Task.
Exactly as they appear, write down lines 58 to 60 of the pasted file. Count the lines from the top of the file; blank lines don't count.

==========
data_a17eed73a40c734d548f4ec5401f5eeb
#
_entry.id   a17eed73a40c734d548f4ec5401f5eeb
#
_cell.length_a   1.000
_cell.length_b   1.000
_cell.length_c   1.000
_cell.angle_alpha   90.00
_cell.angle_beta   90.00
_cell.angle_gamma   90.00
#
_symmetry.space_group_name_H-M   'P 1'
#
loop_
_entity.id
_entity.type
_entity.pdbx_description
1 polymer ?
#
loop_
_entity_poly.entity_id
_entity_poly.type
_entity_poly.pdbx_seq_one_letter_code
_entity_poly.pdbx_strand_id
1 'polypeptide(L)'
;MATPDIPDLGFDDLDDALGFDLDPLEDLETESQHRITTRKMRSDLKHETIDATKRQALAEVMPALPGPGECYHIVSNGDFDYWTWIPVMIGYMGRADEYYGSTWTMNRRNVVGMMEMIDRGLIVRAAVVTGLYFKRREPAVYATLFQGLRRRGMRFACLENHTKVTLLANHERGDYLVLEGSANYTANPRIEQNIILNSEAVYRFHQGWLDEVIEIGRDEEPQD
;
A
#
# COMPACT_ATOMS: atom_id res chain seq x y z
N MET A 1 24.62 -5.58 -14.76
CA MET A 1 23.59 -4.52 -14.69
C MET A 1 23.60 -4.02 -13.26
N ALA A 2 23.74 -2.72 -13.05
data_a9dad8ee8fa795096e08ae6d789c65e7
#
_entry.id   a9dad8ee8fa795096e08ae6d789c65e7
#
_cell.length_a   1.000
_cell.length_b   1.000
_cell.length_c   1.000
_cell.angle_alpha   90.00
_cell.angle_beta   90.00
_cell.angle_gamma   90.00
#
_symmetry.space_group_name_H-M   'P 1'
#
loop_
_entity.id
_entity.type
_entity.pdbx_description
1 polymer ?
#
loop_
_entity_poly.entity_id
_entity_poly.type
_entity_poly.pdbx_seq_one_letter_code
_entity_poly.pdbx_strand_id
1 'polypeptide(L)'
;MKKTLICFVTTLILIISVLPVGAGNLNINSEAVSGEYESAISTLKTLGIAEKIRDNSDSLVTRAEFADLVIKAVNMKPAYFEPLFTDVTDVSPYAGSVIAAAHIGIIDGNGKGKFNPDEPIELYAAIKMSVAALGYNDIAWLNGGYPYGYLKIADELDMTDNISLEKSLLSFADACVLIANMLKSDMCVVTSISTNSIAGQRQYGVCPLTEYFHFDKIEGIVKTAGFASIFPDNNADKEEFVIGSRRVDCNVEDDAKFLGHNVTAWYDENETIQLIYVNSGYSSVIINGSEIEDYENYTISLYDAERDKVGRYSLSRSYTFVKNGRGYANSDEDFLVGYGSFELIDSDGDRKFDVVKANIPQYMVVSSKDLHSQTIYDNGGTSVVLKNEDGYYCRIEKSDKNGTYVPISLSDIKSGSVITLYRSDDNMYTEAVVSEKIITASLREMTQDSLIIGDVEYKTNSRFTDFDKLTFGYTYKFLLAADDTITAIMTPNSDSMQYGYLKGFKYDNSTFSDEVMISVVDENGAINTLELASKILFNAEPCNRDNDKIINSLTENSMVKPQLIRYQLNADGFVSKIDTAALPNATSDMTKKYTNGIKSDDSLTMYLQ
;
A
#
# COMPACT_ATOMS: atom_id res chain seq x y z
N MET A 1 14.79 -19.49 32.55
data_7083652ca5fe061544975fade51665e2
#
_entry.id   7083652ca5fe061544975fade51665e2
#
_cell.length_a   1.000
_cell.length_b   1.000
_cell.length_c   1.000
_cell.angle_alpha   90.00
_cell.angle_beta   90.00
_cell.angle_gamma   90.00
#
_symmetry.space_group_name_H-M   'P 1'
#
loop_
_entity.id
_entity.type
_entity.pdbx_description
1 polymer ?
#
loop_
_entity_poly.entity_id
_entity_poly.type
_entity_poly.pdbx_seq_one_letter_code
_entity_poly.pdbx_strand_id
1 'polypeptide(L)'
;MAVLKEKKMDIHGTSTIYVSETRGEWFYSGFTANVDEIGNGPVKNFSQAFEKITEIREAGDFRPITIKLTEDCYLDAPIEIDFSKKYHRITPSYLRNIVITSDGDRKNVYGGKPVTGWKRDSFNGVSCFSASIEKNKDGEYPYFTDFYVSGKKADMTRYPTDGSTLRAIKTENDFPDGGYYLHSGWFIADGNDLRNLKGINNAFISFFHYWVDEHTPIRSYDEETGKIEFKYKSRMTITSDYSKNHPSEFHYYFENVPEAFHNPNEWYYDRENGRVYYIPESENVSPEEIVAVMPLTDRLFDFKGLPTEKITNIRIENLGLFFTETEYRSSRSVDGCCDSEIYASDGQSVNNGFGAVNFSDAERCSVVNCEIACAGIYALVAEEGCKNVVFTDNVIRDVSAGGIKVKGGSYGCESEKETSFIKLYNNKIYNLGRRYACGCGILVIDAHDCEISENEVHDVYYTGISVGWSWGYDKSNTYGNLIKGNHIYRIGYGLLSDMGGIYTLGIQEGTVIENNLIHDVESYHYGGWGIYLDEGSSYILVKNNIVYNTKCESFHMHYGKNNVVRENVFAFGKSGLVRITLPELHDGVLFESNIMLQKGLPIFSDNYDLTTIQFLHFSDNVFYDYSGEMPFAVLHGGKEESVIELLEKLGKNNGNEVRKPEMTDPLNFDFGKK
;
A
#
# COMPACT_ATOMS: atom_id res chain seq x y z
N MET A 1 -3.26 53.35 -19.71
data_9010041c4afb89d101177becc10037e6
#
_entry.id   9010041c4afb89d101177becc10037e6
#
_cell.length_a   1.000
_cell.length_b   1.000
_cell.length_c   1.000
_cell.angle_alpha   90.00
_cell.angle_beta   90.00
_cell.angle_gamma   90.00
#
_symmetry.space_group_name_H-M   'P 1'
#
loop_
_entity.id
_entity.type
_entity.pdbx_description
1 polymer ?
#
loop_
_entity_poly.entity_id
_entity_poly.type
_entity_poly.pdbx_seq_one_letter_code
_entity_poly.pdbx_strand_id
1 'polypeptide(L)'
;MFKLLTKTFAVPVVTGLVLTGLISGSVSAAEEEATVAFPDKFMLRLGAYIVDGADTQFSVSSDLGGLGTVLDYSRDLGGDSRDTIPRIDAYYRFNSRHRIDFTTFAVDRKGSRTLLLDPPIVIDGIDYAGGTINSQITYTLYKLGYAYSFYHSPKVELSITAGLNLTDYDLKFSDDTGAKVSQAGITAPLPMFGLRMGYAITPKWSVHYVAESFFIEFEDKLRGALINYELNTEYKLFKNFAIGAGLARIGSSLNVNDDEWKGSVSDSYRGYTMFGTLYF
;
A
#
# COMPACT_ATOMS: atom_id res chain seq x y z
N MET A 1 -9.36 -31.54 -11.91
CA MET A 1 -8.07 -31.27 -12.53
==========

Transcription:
_entity_poly.pdbx_strand_id
1 'polypeptide(L)'
;MKKTLICFVTTLILIISVLPVGAGNLNINSEAVSGEYESAISTLKTLGIAEKIRDNSDSLVTRAEFADLVIKAVNMKPAYFEPLFTDVTDVSPYAGSVIAAAHIGIIDGNGKGKFNPDEPIELYAAIKMSVAALGYNDIAWLNGGYPYGYLKIADELDMTDNISLEKSLLSFADACVLIANMLKSDMCVVTSISTNSIAGQRQYGVCPLTEYFHFDKIEGIVKTAGFASIFPDNNADKEEFVIGSRRVDCNVEDDAKFLGHNVTAWYDENETIQLIYVNSGYSSVIINGSEIEDYENYTISLYDAERDKVGRYSLSRSYTFVKNGRGYANSDEDFLVGYGSFELIDSDGDRKFDVVKANIPQYMVVSSKDLHSQTIYDNGGTSVVLKNEDGYYCRIEKSDKNGTYVPISLSDIKSGSVITLYRSDDNMYTEAVVSEKIITASLREMTQDSLIIGDVEYKTNSRFTDFDKLTFGYTYKFLLAADDTITAIMTPNSDSMQYGYLKGFKYDNSTFSDEVMISVVDENGAINTLELASKILFNAEPCNRDNDKIINSLTENSMVKPQLIRYQLNADGFVSKIDTAALPNATSDMTKKYTNGIKSDDSLTMYLQ